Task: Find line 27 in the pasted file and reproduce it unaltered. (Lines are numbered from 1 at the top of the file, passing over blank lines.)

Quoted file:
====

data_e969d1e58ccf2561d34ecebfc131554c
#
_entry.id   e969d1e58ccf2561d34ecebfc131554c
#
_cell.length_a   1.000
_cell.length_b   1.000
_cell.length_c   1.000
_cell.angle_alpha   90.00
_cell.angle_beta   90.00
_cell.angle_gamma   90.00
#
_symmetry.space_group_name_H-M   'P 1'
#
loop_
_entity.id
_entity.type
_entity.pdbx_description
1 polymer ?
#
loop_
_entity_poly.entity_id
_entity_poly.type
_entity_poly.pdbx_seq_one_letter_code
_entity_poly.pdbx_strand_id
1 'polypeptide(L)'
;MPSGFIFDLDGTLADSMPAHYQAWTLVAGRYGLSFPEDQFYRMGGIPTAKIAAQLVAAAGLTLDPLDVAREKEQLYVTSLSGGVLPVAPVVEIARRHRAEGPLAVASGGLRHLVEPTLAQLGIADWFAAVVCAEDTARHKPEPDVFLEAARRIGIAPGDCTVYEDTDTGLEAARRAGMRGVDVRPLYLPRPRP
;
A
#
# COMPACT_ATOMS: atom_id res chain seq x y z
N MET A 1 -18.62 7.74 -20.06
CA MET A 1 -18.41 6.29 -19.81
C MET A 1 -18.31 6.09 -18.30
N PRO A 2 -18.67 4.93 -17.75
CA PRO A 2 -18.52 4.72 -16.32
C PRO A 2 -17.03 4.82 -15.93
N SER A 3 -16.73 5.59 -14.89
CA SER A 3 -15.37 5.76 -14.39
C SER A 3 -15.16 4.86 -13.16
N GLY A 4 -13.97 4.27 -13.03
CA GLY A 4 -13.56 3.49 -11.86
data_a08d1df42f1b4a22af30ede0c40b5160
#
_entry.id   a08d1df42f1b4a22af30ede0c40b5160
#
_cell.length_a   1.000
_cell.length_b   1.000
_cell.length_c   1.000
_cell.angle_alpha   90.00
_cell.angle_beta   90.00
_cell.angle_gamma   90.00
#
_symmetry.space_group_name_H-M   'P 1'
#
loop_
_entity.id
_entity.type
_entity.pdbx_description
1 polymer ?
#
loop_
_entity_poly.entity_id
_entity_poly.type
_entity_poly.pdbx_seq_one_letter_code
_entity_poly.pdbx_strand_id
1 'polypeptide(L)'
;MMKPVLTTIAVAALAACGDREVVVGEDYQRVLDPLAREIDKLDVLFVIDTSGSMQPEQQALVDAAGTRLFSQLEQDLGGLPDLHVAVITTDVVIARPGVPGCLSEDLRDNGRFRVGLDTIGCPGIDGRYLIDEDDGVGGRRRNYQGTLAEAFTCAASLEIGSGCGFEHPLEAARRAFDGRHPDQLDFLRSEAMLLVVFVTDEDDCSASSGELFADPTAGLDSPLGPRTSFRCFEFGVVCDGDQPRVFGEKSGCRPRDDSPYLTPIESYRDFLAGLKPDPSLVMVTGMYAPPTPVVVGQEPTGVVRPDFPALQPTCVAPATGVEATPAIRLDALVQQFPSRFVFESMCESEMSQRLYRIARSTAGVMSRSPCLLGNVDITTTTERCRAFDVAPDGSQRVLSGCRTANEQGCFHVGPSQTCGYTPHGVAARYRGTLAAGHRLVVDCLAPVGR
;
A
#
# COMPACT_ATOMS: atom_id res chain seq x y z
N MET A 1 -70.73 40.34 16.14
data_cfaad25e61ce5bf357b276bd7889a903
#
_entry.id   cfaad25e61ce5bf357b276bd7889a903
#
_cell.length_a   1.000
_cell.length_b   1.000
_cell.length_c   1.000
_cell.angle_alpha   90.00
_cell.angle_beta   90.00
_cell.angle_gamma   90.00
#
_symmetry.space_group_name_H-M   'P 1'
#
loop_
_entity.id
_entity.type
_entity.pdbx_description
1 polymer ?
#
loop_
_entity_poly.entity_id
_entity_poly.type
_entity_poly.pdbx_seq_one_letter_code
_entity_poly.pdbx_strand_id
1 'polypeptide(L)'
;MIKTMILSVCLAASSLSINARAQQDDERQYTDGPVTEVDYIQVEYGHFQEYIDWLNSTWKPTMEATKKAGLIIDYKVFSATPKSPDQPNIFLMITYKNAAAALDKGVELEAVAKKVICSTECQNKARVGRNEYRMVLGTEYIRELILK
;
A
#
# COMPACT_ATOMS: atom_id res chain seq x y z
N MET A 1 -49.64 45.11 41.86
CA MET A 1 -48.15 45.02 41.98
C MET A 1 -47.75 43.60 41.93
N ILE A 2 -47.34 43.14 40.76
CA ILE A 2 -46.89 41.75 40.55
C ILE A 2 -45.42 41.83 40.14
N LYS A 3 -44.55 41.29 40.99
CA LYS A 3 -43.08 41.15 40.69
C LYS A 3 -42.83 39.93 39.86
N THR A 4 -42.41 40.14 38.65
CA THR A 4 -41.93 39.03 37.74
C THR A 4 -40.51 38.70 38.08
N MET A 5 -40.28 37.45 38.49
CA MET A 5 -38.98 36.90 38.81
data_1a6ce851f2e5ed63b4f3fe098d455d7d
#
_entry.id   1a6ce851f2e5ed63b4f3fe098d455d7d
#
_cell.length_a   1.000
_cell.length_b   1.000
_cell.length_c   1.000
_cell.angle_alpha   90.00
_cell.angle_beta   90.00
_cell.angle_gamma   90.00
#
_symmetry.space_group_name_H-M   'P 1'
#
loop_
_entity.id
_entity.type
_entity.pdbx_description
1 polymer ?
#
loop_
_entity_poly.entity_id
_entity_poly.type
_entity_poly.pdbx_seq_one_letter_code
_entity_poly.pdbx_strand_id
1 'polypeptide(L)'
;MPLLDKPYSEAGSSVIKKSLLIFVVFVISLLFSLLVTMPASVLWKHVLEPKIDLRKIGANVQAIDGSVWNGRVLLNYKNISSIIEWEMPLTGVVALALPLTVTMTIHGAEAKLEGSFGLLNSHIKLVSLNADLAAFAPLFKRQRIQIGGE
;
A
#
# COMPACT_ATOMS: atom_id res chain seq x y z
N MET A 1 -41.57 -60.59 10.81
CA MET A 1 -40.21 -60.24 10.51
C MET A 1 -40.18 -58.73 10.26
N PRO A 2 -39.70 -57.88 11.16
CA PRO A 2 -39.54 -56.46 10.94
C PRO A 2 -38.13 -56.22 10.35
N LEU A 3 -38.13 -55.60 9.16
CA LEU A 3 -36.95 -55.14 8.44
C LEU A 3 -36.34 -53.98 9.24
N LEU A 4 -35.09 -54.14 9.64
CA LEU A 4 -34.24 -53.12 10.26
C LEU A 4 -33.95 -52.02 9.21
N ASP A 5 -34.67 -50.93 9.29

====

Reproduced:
;